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Wednesday, May 8, 2013

Perfect Shots, Not Perfect Rounds

I have a primal, near visceral response to a well-made golf shot.  I'm really not a very skilled golfer -- my handicap hovers in the mid-to-high 20s -- so I don't execute perfect shots very often.  Yesterday, during my regular Tuesday round with the Star Fort Ladies Golf Association, I had three perfect shots.  Breathtaking!

My first moment of pure golf joy came on an uncomplicated par-4 on the front 9, which I made far more difficult than it should have been with a miserable tee-shot.  The ball started well enough off the tee but veered off into the right rough (not following through again -- my recurring sin) where the ball nestled behind a small sapling, just daring me to try one of my trick shots to get back in the short grass.   So I grabbed my faithful get-out-of-jail-free hybrid and tried to angle around the sapling and get into the beloved short grass.  The shot was too strong.  Going in the intended direction (angling at about 45 degrees toward the green), my ball skimmed over the short grass and came to rest in the left rough, about 30 yards short of the green but with a straight path to the pin, bunkers safely right and left.  My faithful flop shot veered right (whoops -- not following through, again), heading for the bunker that had been well out of my path to the target when I stood behind the ball and envisioned the shot.  Fortunately, I mis-hit the ball and it came to rest on the putting fringe, just beside that threatening bunker.  Resigned to another bogie, hoping to get close enough for a tap-in, I lined up my putt (uphill, slight break to the left).  I like to envision my putter as a small paint brush, drawing a delicate stroke from my ball to the cup (thereby correcting my chronic follow-through issue); and so I set up the putt with my paint brush image, stroked the ball, and watched it begin its roll: over the bump from the fringe onto the green, across a small hill that would probably tilt it a bit left, up the hill and, to my complete astonishment, make a perfect left turn at exactly the right point on its track, and drop into the cup.   A breathtaking experience!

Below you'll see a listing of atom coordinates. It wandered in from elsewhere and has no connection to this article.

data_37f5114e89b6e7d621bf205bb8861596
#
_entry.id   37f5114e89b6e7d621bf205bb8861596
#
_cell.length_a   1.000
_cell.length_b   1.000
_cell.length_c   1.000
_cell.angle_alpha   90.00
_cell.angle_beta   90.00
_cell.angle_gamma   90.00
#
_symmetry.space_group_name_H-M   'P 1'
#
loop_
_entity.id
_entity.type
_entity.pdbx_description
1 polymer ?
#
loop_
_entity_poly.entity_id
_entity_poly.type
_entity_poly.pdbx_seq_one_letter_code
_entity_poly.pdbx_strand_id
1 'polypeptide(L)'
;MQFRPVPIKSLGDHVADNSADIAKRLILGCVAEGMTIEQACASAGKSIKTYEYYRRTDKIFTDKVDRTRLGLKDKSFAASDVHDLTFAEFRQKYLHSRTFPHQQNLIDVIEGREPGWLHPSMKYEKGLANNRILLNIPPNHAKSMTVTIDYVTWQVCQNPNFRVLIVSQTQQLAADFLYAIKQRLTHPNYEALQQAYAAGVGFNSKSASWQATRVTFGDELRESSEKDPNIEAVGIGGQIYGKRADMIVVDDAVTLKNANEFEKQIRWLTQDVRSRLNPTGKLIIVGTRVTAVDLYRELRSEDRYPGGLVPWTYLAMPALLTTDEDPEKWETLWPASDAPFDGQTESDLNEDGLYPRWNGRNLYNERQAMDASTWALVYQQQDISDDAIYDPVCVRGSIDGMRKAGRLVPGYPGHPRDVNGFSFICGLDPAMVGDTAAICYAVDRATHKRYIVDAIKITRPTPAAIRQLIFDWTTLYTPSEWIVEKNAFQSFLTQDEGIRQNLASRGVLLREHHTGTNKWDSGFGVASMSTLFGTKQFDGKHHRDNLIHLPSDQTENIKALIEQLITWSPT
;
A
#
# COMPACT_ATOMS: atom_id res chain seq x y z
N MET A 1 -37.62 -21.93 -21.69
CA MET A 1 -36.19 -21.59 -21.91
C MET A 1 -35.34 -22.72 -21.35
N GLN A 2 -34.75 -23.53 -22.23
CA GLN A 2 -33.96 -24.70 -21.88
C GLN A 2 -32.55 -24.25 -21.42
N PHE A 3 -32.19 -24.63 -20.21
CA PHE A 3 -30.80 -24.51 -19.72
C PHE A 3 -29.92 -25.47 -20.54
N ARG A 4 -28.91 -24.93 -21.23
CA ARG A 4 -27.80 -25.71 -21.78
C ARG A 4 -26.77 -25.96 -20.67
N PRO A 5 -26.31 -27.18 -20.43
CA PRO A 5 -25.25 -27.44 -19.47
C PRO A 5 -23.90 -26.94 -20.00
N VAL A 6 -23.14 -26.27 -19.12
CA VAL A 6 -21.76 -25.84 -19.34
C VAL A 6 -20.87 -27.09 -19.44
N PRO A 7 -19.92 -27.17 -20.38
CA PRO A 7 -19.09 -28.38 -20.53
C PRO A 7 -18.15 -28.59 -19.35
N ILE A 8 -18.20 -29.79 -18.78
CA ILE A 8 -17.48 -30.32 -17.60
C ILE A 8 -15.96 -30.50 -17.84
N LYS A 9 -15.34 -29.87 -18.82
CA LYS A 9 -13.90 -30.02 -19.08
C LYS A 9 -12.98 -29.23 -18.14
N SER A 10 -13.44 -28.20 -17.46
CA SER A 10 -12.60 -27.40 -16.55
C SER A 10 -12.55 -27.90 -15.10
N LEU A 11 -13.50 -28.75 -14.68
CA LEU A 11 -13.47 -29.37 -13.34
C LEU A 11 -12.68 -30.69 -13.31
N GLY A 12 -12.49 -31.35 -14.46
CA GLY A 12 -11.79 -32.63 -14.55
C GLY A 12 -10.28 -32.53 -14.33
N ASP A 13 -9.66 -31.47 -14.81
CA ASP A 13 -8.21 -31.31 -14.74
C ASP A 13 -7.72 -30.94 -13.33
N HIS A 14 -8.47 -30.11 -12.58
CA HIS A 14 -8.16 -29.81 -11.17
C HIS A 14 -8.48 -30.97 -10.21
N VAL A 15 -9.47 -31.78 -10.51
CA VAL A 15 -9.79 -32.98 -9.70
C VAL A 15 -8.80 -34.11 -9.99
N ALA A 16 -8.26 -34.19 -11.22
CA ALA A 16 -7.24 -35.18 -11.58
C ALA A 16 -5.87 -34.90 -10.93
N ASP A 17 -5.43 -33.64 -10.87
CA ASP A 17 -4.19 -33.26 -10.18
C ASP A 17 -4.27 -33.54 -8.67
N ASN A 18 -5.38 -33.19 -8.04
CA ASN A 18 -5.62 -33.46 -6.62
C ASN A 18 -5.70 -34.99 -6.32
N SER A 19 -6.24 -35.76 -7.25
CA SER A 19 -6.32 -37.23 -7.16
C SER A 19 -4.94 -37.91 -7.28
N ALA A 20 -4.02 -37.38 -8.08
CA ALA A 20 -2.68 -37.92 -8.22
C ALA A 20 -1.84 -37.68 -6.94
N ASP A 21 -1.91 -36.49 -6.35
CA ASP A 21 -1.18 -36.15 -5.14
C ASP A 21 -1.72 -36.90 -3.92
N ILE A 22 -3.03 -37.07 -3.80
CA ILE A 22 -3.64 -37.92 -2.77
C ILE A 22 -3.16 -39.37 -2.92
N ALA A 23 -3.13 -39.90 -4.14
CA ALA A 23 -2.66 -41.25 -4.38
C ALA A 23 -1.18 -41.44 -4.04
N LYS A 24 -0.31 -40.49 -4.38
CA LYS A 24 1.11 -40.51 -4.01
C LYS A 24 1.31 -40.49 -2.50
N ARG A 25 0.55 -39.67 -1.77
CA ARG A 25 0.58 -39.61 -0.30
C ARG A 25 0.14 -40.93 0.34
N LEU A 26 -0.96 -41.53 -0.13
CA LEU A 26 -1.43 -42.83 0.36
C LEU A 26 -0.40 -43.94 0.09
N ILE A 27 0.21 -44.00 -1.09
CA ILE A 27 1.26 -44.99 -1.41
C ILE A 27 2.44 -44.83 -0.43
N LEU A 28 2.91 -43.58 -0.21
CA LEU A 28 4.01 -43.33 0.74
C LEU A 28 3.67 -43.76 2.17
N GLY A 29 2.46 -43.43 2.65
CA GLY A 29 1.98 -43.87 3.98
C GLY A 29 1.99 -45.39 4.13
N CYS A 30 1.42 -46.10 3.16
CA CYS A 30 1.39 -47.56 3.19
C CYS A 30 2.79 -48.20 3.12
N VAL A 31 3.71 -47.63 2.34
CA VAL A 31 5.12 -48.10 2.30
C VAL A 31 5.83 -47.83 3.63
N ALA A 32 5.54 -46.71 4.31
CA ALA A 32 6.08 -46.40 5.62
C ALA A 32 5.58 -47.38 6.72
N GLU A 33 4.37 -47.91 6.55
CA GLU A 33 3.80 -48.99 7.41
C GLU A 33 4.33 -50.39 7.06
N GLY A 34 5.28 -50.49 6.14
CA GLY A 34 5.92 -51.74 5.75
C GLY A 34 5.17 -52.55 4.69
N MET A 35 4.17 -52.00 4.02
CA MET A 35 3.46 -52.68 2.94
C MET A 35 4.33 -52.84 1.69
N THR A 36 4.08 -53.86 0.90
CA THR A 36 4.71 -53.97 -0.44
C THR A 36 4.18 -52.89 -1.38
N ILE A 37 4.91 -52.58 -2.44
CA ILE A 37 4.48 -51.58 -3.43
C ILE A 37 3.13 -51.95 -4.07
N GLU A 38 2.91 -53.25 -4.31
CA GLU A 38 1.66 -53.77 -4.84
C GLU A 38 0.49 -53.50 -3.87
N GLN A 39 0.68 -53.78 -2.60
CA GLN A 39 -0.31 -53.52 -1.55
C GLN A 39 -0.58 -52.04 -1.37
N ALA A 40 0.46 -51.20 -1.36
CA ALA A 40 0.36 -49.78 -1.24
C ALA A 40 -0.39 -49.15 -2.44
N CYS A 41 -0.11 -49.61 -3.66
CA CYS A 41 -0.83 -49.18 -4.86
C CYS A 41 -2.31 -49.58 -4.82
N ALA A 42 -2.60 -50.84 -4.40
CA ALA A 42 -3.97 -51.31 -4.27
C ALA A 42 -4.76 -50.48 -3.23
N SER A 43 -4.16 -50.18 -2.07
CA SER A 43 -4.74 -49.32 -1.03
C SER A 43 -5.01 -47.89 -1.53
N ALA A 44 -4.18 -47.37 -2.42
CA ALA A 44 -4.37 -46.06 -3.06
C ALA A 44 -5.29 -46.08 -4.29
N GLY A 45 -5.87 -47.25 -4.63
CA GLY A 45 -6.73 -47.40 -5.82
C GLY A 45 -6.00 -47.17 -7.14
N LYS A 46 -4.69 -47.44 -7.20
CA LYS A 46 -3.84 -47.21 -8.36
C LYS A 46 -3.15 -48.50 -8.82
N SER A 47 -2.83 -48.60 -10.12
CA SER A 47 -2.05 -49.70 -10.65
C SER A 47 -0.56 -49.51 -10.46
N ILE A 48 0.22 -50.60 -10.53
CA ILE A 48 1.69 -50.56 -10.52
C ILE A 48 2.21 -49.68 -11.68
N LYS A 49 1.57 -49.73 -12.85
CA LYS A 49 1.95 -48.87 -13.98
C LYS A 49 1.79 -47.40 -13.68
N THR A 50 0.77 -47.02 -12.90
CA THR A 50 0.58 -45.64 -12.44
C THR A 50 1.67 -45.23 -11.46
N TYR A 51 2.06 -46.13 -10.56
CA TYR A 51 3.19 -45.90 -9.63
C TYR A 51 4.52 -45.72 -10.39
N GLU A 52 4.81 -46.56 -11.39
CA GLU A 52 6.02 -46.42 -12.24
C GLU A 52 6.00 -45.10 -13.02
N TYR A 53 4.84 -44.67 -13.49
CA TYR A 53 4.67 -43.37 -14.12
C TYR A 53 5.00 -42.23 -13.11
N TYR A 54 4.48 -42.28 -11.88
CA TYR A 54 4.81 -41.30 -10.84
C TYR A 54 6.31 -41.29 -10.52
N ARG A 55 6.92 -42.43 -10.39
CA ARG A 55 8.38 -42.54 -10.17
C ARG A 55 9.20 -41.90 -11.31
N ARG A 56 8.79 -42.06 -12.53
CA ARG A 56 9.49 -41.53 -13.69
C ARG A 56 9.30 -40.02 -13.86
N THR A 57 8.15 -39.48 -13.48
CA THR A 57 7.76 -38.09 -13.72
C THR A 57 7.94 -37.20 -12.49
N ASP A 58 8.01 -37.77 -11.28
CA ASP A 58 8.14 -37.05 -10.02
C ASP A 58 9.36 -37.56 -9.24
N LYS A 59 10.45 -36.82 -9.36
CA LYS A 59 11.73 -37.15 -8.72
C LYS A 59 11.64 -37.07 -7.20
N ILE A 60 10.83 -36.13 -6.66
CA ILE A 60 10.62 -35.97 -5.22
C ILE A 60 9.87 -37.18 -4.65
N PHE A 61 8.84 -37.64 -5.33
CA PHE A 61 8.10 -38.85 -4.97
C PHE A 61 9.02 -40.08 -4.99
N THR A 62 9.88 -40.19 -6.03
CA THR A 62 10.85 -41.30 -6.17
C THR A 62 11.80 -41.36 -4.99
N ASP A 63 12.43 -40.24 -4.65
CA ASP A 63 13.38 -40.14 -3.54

There was a long dry spell then of routine-to-slightly disappointing golf, until I teed off on the par-3 12th hole.  My shot went right (and we all know what's causing this issue) and came to rest on a steep hill, about 30 yards from the green, about 20 yards above the green, which was protected by a bunker that curls from front to back and just loves to snag my balls.  Time for the faithful flop shot.  Ball above my feet.  Adjust slightly to the left.  Execute the shot.  FOLLOW THROUGH!!!  Seemingly in slow motion, my beautiful, faithful, obedient ball soared upward, came to its apex, and dropped straight as an arrow toward the pin.    No roll.  How did I manage that?  Stick. Tap-in for par.  I was breathless!

Then, on the 18th hole, I had another moment of perfection.  My tee shot went right (no surprise there) and I faced another trick shot with my trusty hybrid, which send the ball down the hill, over a water drainage ditch hazard, underneath a thicket of low-handing branches dripping with leaves, and onto the short grass about 135 yards from an uphill green.  I am old. It was the end of the round. I was tired.  And so I decided to club up from my hybrid to my 5-wood.   Fairway sloping to the right.  Make a slight alignment adjustment to accommodate. Take away. Contact.  Follow through! My ball took off like a rocket, directly toward the pin, no drift to the right, hit the ground in front of the green, as planned, began its roll uphill, too much steam, passed the pin, climbed uphill crossing the green, and came to rest in the 2nd cut on the fringe.  I three-putted and ended the hole and the round with a double bogie, which did not tarnish the bright pleasure of that third shot.

I balanced out my round with a couple of breakdown holes -- triple and quadruple bogies -- and a fairly sickening 4-putt when I completely lost my focus, so my scorecard didn't reflect my triumphant perfect shots.  But if I'm going to enjoy my round I need to store and savor bright, clear moments such as these and let all those other flawed and failed efforts float off into the dark recesses of forgottenness.

"That's just golf," Pat McCutcheon reminds me.  "It's a humbling game."